Peace and Safety to the Epicureans of today, no matter where you might be!
Today’s thought comes from 3 Lucretius, where the poet discusses that the nature of the mind, no less than the nature of the body, produces consequences – some of which can be altered and some of which can not. Here is the Martin Ferguson Smith translation:
It is the same with human beings. Although education may give certain people equal refinement, it cannot obliterate the original traces of each individual’s natural disposition. We must not suppose that faults of character can be extirpated, and that it is possible to stop one person from being excessively prone to sudden fits of rage, another from succumbing a little too readily to fear, and a third from accepting certain situations more meekly than one should. And in many other respects people must differ in character and consequently in behavior. But for the moment I cannot explain the secret causes of this variety or find names for all the atomic conformations that give rise to it. What I see that I can affirm in this connection is that the surviving traces of our natural dispositions which philosophy is unable to erase, are so very faint that there is nothing to prevent us from living a life worthy of the gods.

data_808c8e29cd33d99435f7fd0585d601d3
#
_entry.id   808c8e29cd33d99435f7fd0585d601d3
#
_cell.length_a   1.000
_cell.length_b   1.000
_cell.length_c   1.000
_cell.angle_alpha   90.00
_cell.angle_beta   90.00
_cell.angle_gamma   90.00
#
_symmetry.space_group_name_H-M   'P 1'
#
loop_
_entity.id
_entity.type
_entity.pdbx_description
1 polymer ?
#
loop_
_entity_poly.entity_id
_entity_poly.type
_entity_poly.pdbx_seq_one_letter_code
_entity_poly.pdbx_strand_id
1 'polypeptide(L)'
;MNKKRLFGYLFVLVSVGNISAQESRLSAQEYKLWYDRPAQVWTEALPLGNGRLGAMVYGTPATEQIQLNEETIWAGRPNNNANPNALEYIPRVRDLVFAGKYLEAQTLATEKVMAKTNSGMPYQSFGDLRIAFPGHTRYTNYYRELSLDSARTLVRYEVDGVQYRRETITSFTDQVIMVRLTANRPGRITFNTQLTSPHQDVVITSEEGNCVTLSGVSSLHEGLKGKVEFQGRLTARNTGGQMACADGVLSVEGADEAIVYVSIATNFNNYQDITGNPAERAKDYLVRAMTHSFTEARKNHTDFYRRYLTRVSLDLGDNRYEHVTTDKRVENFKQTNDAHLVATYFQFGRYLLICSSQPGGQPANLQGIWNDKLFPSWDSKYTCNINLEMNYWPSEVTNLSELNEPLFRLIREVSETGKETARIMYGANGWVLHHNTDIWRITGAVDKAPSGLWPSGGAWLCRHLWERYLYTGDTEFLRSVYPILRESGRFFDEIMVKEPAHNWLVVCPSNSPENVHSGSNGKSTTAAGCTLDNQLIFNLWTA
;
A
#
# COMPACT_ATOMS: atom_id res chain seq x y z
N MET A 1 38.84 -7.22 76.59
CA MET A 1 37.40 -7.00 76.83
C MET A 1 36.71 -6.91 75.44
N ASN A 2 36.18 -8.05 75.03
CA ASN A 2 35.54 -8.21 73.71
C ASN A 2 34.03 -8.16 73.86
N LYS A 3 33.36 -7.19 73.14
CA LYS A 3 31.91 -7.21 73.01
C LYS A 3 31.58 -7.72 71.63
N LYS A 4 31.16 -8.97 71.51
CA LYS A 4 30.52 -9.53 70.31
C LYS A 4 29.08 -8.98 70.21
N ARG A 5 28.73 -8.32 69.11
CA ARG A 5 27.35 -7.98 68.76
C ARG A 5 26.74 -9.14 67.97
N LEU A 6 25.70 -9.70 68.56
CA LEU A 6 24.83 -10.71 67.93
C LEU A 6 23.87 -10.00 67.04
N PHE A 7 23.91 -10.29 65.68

The central point for discussion today is that there are things that we can change, and things that we cannot. We don’t live in a fairy-tale world where we can choose to live forever, or where every disposition of character that arises from our makeup can be eradicated. On the other hand, we aren’t playthings of the gods, or at the mercy of deterministic destiny, who have no free will whatsoever. An intelligent person who seeks to follow nature and live happily is able and willing to take both factors into account and work with both truths to achieve a happy life.
Such is the way Diogenes of Oinoanda thought, and it is why he addressed his inscription “to those who are well-constituted.” Again, the Martin Ferguson Smith translation:
[observing that most people suffer from false notions about things and do not listen to the body] when it brings important and just [accusations] against the soul, alleging that it is unwarrantably mauled and maltreated by the soul and dragged to things which are not necessary (in fact, the wants of the body are small and easy to obtain — and the soul too can live well by sharing in their enjoyment — while those of the soul are both great and difficult to obtain and, besides being of no benefit to our nature, actually involve dangers). So (to reiterate what I was saying) observing that these people are in this predicament, I bewailed their behaviour and wept over the wasting of their lives, and I considered it the responsibility of a good man to give [benevolent] assistance, to the utmost of one’s ability, to those of them who are well-constituted.
There are indeed many things in life that we cannot change, but there are also many things that we can. Philosophy is not magic. Epicurus gives us not magic, but a very real key – through the study of Nature and the avoidance of wishful and groundless speculation – to know the difference.
As Seneca recorded: Sic fac omnia tamquam spectet Epicurus! So do all things as though watching were Epicurus!
And as Philodemus wrote: “I will be faithful to Epicurus, according to whom it has been my choice to live.”